In the movies, a police chase always ends with the bad guy in cuffs seated in the backseat of a slightly scuffed patrol car. In real life, high speed chases are far messier, with one of the greatest risks being a tire blow out - and the ultimate sacrifice potentially an officer's or citizen's life.
Two years ago, as Florida Highway trooper Daryl Haywood raced after a fleeing car along Interstate 4, his patrol car blew a tire, spun out of control and struck a tree. He died instantly and the runaway motorist received 30 years in prison for what would have resulted in a speeding ticket if he'd pulled over when Haywood first flashed his lights.
Unfortunately, stories such as Haywood's are all too common. The poor condition of many roads and the very nature of police work fuel the prospect of a tire blow out.
Police vehicles subject tires to more severe operating conditions than the average passenger car. Over the course of a normal day, police drivers challenge their squad cars on several emergency calls, and perhaps a pursuit or two. These vehicles operate at slow then high speeds, corner quickly, turn on a dime and log considerable miles. Such stresses diminish tire life and performance.
"Two things cause a tire to fail - friction and heat," says Rick Longobart, fleet superintendent for the City of Inglewood, California. "The police vehicle is susceptible to both."
Longobart positions high speeds as the obvious contributor to tire failure - pursuit driving creates friction and friction generates heat. However, he emphasizes tire damage also develops when tires spin wildly as the vehicle rapidly accelerates. "Police tires are either running at high speeds or spinning, and both can cause the tire to fail," he explains.
A tire for every season
All tires are not created equal. The tire that meets the needs of patrol vehicles operating in the scorching desert heat may not be appropriate in a Northwestern drizzle or a Midwestern snow storm. Likewise, tires best suited to the Ford Police Interceptor may not be as highly rated for the Chevrolet Impala, and so on.
Most departments select tires offering both wet and dry performance capabilities, says Lance Miller, testing manager at the National Law Enforcement Corrections & Technology Center (NLECTC), which is a program of the National Institute of Justice that tests technology designed for law enforcement.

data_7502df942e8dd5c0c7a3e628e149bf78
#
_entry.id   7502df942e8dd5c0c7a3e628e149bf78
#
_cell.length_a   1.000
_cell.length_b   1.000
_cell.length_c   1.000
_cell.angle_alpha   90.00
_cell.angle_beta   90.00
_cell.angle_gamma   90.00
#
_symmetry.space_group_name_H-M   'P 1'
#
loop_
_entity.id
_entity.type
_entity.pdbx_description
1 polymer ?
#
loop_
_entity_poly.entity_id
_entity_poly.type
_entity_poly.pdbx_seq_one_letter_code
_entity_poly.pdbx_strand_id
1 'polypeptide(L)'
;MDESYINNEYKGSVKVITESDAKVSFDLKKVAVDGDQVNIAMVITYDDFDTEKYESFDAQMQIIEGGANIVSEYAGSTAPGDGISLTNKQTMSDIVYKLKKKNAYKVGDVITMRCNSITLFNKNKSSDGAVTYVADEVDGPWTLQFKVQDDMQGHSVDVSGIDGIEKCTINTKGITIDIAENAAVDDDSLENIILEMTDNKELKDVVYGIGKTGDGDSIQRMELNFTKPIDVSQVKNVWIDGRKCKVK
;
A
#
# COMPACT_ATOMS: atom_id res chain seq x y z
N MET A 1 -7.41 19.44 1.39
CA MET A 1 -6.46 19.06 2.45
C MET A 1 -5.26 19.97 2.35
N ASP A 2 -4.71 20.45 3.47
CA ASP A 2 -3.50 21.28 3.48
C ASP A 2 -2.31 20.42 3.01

"We lack the luxury of driving exclusively in one or the other condition," he explains. "Everyone has to drive in most types of weather at some point, but how much of that you drive in plays a factor in the tire you select."
San Diego averages approximately 9 inches of rain a year. On a rainy day in this sunny, temperate climate, the number of citizen accidents rises 50 to 70 percent as rain water pushes oils and lubricants deep in the asphalt to the surface. Law enforcement vehicles cannot afford to be out of commission during these hectic times because of poor tire selection. By choosing a speed-rated tire, John Alley, San Diego Police Department's police fleet administrator, says squad cars stay on the road.
While maintaining the Washington State Patrol vehicle fleet for three years, Alley notes he employed pursuit-rated dry season tires during the summer months and pursuit-rated snow tires over the winter months. In some areas, Alley fitted studs to the tires to maneuver safely on black ice. "I had to take extra precautions to make sure I had speed-rated snow and mud tires, and studded tires," he says.
Navigating tire ratings
All tires mounted on patrol cars must be rated for pursuit, explains Miller, who headed the bi-annual NLECTC tire testing program from 1995 until the final test in 2001.